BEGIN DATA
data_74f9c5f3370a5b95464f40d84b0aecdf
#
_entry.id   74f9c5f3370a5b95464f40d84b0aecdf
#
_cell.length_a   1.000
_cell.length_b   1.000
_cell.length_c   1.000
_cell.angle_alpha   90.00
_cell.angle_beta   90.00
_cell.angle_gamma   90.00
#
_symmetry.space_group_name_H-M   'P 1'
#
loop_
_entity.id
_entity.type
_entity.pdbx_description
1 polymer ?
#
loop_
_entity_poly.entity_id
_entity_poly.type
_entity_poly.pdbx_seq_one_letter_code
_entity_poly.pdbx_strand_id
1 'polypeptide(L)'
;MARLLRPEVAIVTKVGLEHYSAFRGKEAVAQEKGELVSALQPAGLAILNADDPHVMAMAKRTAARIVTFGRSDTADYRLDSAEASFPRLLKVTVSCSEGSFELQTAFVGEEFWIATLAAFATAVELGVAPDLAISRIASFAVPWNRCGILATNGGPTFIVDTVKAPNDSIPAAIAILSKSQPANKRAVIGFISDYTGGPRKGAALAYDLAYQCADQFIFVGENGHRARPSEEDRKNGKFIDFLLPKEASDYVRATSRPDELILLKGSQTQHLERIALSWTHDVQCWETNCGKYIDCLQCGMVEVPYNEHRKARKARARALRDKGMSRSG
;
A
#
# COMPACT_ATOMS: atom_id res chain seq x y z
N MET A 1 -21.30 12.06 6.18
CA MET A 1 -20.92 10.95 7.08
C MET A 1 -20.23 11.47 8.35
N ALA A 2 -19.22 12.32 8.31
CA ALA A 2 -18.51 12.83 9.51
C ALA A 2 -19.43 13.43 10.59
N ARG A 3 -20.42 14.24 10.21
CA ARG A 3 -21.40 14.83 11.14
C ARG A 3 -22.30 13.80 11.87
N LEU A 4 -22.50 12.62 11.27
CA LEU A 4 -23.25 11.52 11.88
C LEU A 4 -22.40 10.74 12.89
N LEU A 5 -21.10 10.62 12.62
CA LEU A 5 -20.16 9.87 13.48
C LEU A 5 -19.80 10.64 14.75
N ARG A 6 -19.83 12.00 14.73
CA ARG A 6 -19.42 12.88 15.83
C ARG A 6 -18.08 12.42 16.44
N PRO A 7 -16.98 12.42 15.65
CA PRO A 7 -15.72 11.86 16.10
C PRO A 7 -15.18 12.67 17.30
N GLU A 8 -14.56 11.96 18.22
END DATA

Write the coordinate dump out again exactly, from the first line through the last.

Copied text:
data_74f9c5f3370a5b95464f40d84b0aecdf
#
_entry.id   74f9c5f3370a5b95464f40d84b0aecdf
#
_cell.length_a   1.000
_cell.length_b   1.000
_cell.length_c   1.000
_cell.angle_alpha   90.00
_cell.angle_beta   90.00
_cell.angle_gamma   90.00
#
_symmetry.space_group_name_H-M   'P 1'
#
loop_
_entity.id
_entity.type
_entity.pdbx_description
1 polymer ?
#
loop_
_entity_poly.entity_id
_entity_poly.type
_entity_poly.pdbx_seq_one_letter_code
_entity_poly.pdbx_strand_id
1 'polypeptide(L)'
;MARLLRPEVAIVTKVGLEHYSAFRGKEAVAQEKGELVSALQPAGLAILNADDPHVMAMAKRTAARIVTFGRSDTADYRLDSAEASFPRLLKVTVSCSEGSFELQTAFVGEEFWIATLAAFATAVELGVAPDLAISRIASFAVPWNRCGILATNGGPTFIVDTVKAPNDSIPAAIAILSKSQPANKRAVIGFISDYTGGPRKGAALAYDLAYQCADQFIFVGENGHRARPSEEDRKNGKFIDFLLPKEASDYVRATSRPDELILLKGSQTQHLERIALSWTHDVQCWETNCGKYIDCLQCGMVEVPYNEHRKARKARARALRDKGMSRSG
;
A
#
# COMPACT_ATOMS: atom_id res chain seq x y z
N MET A 1 -21.30 12.06 6.18
CA MET A 1 -20.92 10.95 7.08
C MET A 1 -20.23 11.47 8.35
N ALA A 2 -19.22 12.32 8.31
CA ALA A 2 -18.51 12.83 9.51
C ALA A 2 -19.43 13.43 10.59
N ARG A 3 -20.42 14.24 10.21
CA ARG A 3 -21.40 14.83 11.14
C ARG A 3 -22.30 13.80 11.87
N LEU A 4 -22.50 12.62 11.27
CA LEU A 4 -23.25 11.52 11.88
C LEU A 4 -22.40 10.74 12.89
N LEU A 5 -21.10 10.62 12.62
CA LEU A 5 -20.16 9.87 13.48
C LEU A 5 -19.80 10.64 14.75
N ARG A 6 -19.83 12.00 14.73
CA ARG A 6 -19.42 12.88 15.83
C ARG A 6 -18.08 12.42 16.44
N PRO A 7 -16.98 12.42 15.65
CA PRO A 7 -15.72 11.86 16.10
C PRO A 7 -15.18 12.67 17.30
N GLU A 8 -14.56 11.96 18.22